maximum amplitude at 800 and 300 cmÿ1 decreases with increasing y, but the amplitude of the peak at 540 cmÿ1 increases with y. The results of density measurements are listed in Table 1. The molar volumes are calculated according to their compositions. They are also listed in Table 1. The variation of molar volumes with composition are shown in Fig. 4(a) and (b). As shown in the ®gures, the molar volume increases linearly either with Ga2 O3 for samples having the same x, Fig. 4(a), or with La2 O3 mol% for samples having the same y, Fig. 4(b). The data are ®tted by root mean square method. The ®tting parameters are listed in Table 2. The intercepts represent the molar volumes of ®ctitious binary La2 O3 ±GeO2 glasses (Fig. 4(a)) and Ga2 O3 ±GeO2 glasses (Fig. 4(b)), which cannot be prepared in this study. As shown in Table 2, the variation of molar volumes with composition in binary systems has the same trend as that in the ternary system. The molar volume increases with La2 O3 or Ga2 O3 .

Fig. 3. Raman Spectra for glasses of the series x ˆ 1/3, where x ˆ La2 O3 /GeO2 .

Table 1 Density and molar volume of xLa2 O3 ±yGa2 O3 ±GeO2 glasses x

y

Density ‹ 0.01 (g/cm3 )

Molar volume ‹ 0.1 (cm3 /mol)

0.20 0.20 0.20 0.20 0.25 0.25 0.25 0.25 0.33 0.33 0.33 0.33 0.5 0.5 0.5 0.5

0.20 0.25 0.33 0.50 0.20 0.25 0.33 0.5 0.2 0.25 0.33 0.5 0.2 0.25 0.33 0.5

5.14 5.08 5.16 5.20 5.26 5.30 5.25 5.24 5.35 5.36 5.38 5.39 N.A 5.55 5.57 5.51

40.4 42.7 45.0 50.7 42.5 43.9 47.4 53.4 46.9 48.5 51.3 57.0 N.A 56.7 59.2 65.6

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Table 2 Root mean square ®tting parameters for molar volumes in Fig. 4(a) and (b) Fig. 4(a)

Slope

Intercept (cm3 /mol)

Correlation coecient

x 0.50 0.33 0.25 0.20

0.84 0.71 0.76 0.67

44.4 37.3 31.7 30.8

0.997 0.998 0.998 0.998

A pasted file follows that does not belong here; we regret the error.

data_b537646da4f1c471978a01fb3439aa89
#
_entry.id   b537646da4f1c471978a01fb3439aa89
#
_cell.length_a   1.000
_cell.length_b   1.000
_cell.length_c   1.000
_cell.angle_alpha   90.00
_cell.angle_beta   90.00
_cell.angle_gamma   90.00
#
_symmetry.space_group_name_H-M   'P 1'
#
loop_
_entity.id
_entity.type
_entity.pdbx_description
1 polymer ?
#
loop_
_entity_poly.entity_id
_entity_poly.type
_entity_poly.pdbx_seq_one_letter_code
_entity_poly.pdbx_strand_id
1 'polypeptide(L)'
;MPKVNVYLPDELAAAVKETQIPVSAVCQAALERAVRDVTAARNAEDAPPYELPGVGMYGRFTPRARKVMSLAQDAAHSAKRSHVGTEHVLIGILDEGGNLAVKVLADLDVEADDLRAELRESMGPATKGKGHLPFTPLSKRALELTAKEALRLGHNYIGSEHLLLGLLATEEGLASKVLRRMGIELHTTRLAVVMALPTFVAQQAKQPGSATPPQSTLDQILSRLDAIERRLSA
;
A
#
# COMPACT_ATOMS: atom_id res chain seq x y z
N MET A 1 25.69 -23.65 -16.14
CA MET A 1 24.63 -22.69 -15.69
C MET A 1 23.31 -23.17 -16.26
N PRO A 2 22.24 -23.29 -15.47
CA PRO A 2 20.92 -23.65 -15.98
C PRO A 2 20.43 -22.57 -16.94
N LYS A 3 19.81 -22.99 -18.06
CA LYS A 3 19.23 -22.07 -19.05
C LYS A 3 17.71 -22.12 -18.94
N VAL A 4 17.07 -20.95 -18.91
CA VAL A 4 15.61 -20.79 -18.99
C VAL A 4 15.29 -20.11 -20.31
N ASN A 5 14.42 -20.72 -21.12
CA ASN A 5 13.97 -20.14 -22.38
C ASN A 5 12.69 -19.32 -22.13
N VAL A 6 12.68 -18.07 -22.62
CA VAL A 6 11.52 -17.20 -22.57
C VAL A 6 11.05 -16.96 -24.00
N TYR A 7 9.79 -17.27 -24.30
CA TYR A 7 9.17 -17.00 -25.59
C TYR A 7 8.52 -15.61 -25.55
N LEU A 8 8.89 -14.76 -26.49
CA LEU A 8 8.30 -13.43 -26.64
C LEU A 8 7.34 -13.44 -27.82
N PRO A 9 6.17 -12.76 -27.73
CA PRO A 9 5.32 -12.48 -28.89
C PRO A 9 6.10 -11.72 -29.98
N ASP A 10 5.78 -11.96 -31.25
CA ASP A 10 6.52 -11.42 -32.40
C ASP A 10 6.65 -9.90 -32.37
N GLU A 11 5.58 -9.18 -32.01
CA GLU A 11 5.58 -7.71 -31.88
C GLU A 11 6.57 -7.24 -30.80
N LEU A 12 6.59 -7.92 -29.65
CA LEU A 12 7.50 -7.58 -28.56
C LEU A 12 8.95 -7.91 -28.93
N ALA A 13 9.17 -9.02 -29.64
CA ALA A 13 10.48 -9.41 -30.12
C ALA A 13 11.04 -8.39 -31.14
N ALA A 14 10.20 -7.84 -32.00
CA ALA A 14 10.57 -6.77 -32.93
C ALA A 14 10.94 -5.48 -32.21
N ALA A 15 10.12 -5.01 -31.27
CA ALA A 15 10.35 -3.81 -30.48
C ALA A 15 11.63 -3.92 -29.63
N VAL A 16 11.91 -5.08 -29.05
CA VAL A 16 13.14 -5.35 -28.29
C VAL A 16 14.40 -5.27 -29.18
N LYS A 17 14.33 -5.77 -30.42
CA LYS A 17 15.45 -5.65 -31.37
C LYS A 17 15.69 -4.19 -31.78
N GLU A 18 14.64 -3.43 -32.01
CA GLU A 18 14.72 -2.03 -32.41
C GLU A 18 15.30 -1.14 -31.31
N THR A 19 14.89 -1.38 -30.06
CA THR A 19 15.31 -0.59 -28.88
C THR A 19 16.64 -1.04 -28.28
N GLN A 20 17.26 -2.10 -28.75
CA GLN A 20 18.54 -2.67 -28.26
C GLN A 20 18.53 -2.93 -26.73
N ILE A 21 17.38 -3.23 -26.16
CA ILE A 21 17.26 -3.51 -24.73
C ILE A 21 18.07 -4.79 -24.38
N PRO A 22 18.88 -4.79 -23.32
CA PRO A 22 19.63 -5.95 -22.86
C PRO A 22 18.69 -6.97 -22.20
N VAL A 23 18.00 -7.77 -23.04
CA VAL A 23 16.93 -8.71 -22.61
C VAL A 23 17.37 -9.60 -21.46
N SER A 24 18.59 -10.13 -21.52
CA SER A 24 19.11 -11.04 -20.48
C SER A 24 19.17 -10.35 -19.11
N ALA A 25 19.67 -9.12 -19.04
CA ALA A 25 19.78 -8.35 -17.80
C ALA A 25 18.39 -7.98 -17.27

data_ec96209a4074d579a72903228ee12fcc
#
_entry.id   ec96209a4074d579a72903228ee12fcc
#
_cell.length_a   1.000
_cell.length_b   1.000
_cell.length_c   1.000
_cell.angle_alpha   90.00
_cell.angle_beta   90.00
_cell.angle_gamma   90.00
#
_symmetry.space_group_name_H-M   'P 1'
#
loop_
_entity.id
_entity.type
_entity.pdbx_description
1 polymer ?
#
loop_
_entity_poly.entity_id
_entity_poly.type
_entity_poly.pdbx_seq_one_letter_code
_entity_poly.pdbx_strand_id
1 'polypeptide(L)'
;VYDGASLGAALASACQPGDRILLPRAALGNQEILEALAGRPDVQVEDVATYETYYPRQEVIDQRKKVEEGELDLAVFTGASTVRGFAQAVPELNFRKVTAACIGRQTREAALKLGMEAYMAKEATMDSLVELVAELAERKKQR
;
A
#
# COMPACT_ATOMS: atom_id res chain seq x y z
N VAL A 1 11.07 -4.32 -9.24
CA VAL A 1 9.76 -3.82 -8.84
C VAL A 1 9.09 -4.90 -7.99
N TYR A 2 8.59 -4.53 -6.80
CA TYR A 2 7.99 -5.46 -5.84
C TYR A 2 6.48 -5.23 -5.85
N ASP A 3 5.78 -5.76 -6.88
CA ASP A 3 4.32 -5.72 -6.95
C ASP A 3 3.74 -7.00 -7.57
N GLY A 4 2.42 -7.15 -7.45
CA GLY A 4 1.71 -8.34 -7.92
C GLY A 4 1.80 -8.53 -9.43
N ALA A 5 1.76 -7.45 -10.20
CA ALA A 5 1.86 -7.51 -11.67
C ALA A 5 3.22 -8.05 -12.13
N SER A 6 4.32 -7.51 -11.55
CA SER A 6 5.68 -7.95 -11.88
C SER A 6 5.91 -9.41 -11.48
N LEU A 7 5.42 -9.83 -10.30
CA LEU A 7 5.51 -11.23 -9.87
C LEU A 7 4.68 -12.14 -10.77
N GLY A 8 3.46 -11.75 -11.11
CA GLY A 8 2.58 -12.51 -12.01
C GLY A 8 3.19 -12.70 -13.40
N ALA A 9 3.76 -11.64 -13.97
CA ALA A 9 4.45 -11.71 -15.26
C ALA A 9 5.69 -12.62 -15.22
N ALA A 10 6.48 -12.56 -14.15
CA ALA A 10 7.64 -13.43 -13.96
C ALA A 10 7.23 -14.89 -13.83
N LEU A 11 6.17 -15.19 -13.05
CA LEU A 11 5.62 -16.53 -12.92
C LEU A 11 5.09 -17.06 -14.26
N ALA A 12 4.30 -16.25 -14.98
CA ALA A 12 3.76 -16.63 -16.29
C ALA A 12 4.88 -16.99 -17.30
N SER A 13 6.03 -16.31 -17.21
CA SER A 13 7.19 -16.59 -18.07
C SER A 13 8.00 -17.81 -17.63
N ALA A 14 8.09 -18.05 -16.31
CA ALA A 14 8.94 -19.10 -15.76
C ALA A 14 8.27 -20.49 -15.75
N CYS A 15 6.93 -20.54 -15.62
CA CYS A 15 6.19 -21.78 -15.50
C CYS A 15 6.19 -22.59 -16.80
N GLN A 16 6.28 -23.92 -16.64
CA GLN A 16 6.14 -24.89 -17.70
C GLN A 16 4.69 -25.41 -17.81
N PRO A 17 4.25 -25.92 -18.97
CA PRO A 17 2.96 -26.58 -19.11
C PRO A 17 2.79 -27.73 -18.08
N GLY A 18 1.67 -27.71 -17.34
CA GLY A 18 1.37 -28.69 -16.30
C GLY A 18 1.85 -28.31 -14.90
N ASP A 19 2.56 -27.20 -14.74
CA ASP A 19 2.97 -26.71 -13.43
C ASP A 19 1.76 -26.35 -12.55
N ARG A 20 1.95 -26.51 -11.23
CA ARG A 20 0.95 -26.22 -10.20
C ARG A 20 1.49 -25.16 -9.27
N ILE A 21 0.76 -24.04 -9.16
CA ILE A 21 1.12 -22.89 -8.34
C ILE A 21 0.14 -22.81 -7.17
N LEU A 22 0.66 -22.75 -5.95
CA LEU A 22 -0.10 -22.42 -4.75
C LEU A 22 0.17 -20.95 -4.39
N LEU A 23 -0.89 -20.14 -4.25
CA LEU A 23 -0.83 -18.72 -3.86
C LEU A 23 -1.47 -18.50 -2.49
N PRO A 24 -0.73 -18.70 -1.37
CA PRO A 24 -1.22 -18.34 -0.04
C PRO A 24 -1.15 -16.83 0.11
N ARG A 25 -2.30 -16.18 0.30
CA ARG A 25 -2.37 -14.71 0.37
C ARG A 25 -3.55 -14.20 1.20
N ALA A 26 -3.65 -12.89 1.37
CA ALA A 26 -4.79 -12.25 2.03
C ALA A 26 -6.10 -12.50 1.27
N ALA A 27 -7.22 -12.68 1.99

1.12 1.00 0.98 0.90

37.3 31.7 28.4 27.2

0.998 0.999 0.984 0.996

Fig. 4(b) y 0.5 0.33 0.25 0.2

Fig. 5. Glass transition temperatures, Tg , for glasses having constant x as a function of y. The inset is the Tg for glasses with x ˆ 1. Lines are drawn as guides for the eye.

Fig. 4. Molar volume vs. content of (a) Ga2 O3 mol% and (b) La2 O3 mol%. Solid lines are the best ®t by least square method.

Fig. 5 displays the glass transition temperatures of all samples. As shown, for glass series having the same x, Tg increases initially then decreases when y increases. The ®gure also shows that Tg increases with x for glasses having the same y, with the exception of y ˆ 0.2. Fig. 6(a) and (b) show Tg and Tc as a function of heating rate, a, for sample series with x ˆ 0.2. Eg and

Ec are obtained according to the procedure stated in Section 2, and the Eg and Ec for other samples are listed in Table 3. The correlation coecients for all ®ttings are P 0.96. These coecients indicate validation of the Kissinger formula in this study. Since the DTA measurements were terminated immediately after the ®rst crystallization peak was completed, all samples crystallized during DTA measurements. Fig. 7 shows the powder patterns for samples with x ˆ 0.2. The crystalline phase is Ga2 GeO5 (JCPDS No. 42-0048) and LaGaGe2 O7 (JCPDS No. 41-0969) in samples with y ˆ 0.2 and

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Fig. 6. (a) ln(T2g /a) vs. 1000/Tg , and (b) ln(T2c /a) vs. 1000/Tc for glasses with x ˆ 0.2 series. The functions ln(T2 /a) + constant ˆ E/RT are ®tted to the data by root mean square method.

0.25, respectively. For samples with y ˆ 0.33 and 0.5, the di€raction patterns correspond to a mixture of La2 Ge2 O7 and La4 GeO8 (JCPDS No. 420205, 40-1185). 4. Discussion According to the literature, the Raman spectrum between 700 and 900 cmÿ1 , shown in Fig. 2, is attributed to the antisymmetric stretching mode